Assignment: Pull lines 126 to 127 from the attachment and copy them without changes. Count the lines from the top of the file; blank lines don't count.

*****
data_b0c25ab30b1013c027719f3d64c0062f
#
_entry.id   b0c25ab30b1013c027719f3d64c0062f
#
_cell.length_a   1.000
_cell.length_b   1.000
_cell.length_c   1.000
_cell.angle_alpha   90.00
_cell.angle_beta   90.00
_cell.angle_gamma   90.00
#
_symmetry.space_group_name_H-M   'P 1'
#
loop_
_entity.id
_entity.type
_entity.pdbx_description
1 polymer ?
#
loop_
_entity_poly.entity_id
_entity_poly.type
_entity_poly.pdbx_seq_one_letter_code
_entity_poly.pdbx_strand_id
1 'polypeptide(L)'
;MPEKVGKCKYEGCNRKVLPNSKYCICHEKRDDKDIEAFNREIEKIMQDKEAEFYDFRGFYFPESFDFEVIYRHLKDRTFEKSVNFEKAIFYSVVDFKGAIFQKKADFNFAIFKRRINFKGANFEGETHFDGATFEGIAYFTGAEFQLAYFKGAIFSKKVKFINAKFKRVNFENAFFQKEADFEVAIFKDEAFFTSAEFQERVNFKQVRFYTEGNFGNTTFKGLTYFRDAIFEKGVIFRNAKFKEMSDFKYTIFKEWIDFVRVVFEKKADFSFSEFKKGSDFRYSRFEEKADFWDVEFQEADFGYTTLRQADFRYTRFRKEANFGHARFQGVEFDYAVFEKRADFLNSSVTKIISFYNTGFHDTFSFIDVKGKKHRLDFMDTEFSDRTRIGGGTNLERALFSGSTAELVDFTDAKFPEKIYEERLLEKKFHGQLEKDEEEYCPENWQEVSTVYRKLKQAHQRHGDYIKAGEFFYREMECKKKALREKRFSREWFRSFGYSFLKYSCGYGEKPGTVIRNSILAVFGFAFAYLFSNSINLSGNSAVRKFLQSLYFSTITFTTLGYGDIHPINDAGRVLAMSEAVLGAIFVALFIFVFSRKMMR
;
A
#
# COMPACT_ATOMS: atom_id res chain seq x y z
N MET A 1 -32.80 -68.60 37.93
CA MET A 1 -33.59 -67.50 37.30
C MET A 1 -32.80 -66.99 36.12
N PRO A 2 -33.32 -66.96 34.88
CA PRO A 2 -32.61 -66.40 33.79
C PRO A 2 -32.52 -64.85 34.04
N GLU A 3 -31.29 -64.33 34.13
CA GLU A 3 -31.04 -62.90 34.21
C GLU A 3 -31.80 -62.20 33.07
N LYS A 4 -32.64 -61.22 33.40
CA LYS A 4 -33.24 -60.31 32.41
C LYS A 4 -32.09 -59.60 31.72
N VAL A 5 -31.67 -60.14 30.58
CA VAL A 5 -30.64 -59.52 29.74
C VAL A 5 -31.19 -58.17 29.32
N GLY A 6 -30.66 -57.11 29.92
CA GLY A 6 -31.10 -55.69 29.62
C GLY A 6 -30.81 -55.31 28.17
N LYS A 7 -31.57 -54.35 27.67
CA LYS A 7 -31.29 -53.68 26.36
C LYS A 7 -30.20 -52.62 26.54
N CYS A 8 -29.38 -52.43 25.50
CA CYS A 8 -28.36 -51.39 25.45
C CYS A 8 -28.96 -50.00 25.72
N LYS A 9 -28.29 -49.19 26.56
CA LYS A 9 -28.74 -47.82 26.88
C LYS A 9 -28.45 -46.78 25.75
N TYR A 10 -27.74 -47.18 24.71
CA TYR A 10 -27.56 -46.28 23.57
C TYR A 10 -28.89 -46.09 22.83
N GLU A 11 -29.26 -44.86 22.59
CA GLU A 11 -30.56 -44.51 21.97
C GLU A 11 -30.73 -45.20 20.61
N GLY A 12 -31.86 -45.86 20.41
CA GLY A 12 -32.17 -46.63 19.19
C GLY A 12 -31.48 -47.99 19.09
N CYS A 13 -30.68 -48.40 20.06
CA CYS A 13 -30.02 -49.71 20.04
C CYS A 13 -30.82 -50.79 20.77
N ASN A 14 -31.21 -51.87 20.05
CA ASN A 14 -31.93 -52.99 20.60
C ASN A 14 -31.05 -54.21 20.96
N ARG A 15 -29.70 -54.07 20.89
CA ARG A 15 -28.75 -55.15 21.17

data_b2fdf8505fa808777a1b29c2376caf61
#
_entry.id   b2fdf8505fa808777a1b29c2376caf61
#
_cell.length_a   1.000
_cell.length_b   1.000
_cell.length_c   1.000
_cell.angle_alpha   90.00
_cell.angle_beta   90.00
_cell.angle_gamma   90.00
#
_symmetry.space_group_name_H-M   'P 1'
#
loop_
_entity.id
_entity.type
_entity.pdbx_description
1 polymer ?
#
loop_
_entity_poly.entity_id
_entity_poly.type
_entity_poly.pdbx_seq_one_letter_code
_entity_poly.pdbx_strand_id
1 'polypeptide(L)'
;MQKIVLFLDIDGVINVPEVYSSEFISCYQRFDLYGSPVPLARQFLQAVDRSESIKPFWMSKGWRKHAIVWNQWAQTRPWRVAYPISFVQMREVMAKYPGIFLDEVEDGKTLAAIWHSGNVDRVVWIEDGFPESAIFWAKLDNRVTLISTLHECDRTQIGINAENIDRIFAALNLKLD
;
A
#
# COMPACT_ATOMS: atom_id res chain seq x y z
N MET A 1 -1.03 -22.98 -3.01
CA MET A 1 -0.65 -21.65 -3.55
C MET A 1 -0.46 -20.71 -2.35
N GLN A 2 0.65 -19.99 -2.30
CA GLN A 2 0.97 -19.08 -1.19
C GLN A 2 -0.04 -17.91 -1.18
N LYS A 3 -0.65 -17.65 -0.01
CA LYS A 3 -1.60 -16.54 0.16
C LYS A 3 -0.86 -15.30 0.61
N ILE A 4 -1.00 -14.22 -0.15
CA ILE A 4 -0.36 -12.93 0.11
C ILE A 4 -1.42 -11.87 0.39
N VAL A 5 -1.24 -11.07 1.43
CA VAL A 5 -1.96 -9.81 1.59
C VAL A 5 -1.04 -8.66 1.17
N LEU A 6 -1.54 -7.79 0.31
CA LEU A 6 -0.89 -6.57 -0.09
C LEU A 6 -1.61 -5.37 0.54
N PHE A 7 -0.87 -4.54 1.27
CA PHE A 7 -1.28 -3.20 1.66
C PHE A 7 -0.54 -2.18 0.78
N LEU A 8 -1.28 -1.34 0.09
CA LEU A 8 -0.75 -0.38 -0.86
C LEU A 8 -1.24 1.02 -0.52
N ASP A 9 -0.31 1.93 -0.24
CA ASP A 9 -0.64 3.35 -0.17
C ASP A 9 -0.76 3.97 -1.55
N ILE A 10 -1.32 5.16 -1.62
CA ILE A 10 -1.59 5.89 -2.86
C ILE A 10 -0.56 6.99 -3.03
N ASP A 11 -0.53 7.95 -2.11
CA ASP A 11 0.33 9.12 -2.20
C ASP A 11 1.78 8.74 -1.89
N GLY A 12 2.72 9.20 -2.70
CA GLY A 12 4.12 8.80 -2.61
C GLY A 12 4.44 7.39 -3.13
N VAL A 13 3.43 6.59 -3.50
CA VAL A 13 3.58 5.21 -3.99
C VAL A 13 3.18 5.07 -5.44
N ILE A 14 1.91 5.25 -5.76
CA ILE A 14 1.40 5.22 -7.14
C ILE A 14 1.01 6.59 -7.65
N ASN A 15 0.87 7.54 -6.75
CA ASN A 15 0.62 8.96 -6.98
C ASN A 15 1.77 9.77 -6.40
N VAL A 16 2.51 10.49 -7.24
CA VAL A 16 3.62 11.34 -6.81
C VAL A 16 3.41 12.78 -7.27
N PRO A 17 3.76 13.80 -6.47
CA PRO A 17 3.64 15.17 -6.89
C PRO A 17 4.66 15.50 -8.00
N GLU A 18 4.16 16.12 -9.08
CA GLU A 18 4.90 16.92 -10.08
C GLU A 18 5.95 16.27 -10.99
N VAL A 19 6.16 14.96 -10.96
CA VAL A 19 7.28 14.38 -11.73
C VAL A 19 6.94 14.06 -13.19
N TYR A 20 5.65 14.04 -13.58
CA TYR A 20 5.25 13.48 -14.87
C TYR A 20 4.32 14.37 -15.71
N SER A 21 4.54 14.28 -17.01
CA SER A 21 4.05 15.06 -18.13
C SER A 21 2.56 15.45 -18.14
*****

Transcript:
N LEU A 8 -1.28 -1.34 0.09
CA LEU A 8 -0.75 -0.38 -0.86